DOING SOME DIGGING People Get Personal at the PDAC Convention

The Prospectors Convention is over for another year. The annual meeting of the Prospectors & Developers Association...


The Prospectors Convention is over for another year. The annual meeting of the Prospectors & Developers Association of Canada at the Metro Convention Centre in Toronto was a roaring success this year. There was a 15% increase in attendance (more than 8,000 delegates, exhibitors and visitors), a 30% increase in the Investors Exchange exhibits (225 companies) and a 10% increase in Trade Show booths (280 exhibitors). These figures are from The Northern Miner newspaper, Mar. 17-23, 2003 issue, so they must be accurate.

CMJ's publisher, Ray Perks, and I were in attendance, mainly stationed at our booth, and we had a chance to speak with many of our readers and advertisers. I want to thank the many people who came up to tell me that they enjoy reading our articles and columns.

The main comment that we heard this year was that people are now receiving our free-of-charge weekly e-mail newsletter "At Your Personal Requestfrom Canadian Mining Journal". This is a new feature that we launched the end of last year, and almost 5,000 readers (most of them CMJ subscribers) receive it. If you are reading this column and you do not receive our e-mail newsletter, you can sign up now through the "E-mail newsletter" button on the left side of our web site home page.

There was one reader, well-known prospector John Larche of Hemlo gold fame, who told me he hasn't "gotten into this computer thing" and does not plan to read our e-mail newsletter. Mr. Larche doesn't have to; he's a fine gentleman anyway.

I learned that some readers harbour misconceptions about this newsletter, which I would like to clear up.

Some people don't read the Net News items on our web site home page (and as headlines in our e-mail newsletter) because they think they will reappear in our print magazine. The truth is, most Net News items appear ONLY on the web site, and do not reappear in our printed magazine. We do reuse some personnel announcements and the occasional "Doing Some Digging" editorial in the print magazine, but nothing else.

Net News items appear on the web site home page for two weeks only, but they remain buried in the archives of our web site for about six weeks. For that period, you can access them via a search through our "Index and Archives" section, or through a hot link from the underlined headlines in our E-mail newsletter (if you save the newsletters).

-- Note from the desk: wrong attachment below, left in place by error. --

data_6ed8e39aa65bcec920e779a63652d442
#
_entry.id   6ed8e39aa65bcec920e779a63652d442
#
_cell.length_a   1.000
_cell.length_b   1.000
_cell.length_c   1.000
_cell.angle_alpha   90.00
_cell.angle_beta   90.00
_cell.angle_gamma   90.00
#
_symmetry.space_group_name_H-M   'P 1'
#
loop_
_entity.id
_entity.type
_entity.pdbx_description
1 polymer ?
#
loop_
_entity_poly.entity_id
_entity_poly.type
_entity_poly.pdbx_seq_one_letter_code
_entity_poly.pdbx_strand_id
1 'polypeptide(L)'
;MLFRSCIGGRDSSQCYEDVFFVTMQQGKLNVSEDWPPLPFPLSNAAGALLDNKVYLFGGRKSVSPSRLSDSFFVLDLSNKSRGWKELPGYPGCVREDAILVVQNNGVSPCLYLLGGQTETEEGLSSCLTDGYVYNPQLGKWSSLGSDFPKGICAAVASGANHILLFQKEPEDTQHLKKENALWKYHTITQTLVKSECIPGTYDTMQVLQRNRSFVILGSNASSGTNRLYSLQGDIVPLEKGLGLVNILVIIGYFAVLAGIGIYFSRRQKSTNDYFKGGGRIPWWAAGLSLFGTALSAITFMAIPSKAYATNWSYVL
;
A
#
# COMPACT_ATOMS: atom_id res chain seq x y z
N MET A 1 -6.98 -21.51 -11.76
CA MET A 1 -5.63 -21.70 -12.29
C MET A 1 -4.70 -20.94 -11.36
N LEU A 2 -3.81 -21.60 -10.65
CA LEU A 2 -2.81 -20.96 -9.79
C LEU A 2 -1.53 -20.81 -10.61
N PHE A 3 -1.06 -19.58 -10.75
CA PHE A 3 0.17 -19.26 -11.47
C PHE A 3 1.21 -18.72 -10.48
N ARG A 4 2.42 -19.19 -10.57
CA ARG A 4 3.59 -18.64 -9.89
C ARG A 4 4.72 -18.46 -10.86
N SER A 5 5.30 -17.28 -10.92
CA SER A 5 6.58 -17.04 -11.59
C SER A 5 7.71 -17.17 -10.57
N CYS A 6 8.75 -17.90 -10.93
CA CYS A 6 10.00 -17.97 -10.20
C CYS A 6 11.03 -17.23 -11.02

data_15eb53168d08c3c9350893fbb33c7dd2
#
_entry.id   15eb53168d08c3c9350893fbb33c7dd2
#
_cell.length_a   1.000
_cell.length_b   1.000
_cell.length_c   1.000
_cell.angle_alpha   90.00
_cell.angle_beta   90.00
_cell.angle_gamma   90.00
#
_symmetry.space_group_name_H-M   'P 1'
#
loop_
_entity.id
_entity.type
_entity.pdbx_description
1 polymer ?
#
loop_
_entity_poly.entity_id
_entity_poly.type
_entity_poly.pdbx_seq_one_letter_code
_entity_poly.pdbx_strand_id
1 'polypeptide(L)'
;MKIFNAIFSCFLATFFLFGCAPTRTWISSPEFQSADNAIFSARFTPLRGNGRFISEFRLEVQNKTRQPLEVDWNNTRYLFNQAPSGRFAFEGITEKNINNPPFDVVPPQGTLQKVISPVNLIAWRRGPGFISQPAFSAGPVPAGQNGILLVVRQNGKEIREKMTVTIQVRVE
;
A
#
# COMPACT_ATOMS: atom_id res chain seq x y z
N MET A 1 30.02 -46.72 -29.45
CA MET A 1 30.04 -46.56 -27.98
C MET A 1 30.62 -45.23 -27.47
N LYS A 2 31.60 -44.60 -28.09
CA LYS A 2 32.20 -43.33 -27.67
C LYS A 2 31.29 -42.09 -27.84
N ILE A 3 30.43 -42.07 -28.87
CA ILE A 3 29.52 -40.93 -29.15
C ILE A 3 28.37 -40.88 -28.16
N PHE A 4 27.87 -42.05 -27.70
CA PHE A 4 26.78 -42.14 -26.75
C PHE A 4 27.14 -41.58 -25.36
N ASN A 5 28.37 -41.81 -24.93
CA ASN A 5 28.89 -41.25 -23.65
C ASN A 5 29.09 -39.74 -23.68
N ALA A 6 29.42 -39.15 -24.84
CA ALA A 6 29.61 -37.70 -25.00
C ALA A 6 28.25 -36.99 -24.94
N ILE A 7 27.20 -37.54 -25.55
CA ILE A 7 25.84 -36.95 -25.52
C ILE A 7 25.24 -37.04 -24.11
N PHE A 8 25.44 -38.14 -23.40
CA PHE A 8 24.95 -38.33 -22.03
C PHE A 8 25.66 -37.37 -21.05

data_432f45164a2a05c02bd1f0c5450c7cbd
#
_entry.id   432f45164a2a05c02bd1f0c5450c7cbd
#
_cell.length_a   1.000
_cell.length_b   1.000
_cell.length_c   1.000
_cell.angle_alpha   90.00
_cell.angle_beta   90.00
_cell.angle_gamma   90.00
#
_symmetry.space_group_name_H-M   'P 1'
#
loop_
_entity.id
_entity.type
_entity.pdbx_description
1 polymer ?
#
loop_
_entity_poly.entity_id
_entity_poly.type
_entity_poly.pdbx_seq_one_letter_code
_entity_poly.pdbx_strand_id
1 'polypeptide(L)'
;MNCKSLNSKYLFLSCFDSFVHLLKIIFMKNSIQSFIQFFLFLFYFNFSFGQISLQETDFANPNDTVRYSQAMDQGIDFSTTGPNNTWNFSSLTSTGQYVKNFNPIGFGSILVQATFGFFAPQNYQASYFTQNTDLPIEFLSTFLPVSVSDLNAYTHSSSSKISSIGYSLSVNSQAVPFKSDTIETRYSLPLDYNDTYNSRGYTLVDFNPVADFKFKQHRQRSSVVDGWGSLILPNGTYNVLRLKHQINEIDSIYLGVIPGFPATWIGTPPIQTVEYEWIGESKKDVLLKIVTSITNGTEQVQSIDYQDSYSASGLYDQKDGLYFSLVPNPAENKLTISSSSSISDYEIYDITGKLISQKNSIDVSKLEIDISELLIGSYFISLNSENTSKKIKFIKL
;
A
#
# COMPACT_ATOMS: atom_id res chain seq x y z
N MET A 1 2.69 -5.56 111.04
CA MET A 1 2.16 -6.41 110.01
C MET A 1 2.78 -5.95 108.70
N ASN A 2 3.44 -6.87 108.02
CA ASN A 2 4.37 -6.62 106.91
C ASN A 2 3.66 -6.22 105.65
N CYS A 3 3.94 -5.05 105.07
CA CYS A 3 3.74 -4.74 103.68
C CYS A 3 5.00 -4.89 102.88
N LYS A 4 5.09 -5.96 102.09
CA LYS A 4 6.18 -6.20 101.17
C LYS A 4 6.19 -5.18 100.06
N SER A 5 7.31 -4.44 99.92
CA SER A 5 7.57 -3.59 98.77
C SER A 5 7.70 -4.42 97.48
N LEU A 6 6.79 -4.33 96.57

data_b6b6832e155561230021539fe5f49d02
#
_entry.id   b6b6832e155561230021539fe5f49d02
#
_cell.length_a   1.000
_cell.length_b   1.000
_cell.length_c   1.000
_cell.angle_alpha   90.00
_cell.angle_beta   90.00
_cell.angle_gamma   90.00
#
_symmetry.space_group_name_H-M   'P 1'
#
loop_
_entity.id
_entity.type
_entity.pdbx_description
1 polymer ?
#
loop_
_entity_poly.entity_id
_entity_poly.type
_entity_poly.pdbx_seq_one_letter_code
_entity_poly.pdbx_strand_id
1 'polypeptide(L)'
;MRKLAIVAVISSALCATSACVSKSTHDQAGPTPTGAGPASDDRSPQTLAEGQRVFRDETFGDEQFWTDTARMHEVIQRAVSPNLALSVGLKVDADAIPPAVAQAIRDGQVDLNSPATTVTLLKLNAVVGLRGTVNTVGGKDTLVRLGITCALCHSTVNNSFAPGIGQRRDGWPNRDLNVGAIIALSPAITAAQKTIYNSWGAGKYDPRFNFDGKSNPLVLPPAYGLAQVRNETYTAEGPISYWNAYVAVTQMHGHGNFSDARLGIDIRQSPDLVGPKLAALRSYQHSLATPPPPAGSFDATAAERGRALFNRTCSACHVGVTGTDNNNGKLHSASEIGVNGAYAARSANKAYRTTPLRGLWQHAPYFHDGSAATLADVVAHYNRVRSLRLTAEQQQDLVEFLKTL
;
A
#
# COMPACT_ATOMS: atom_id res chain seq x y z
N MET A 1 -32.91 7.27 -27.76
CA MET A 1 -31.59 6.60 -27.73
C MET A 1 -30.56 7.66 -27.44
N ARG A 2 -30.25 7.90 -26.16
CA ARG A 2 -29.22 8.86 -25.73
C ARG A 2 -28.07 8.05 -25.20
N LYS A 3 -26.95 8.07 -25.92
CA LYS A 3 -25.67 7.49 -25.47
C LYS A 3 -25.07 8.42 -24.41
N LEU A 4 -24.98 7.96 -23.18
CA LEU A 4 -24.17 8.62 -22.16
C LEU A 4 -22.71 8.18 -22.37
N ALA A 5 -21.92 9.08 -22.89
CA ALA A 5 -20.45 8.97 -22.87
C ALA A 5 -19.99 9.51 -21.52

Expanding this venerable nine-times-per-year print magazine by adding an electronic ultrafresh news product for our B2B audience WITHOUT ADDING ANY STAFF has been a stretch. I believe that our field editor, Marilyn Scales, who writes most of the Net News, enjoys the stretch. She unfailingly includes contact information, usually a web site, where readers can go for further information, and she checks out the sites to make sure they will deliver as promised. As this is an electronic product, you won't even notice when Marilyn moves her home and office west from Kanata, Ont., to a homestead on the banks of the Ottawa River later this month. You will, however, find that she has new communications co-ordinates, which we will publish on the web site and in our print magazine.

As there is no charge to our readers for delivering this news, we have advertisers to thank for their support through banner ads on the web site, button ads in the newsletter and by purchasing online Buyers Guide keywords.

Thanks very much for the personal support many of you gave us at the recent convention, and for the letters that you send us in response to our articles. We will continue to try to serve your business needs, considering you as both clients and partners.

P.S. For a few hours after the convention, I went through the new business cards I had collected and pruned the no-longer valid ones from my card file. I am struck by how many people have changed jobs or companies, and how many companies have changed name or disappeared. But the people don't disappear; they pop up in new places with new titles, or as the perennial favourite, independent consultants. But they are still just as able and willing to work as ever. Perhaps the only cards worth saving are the ones with a person's home address and phone number.


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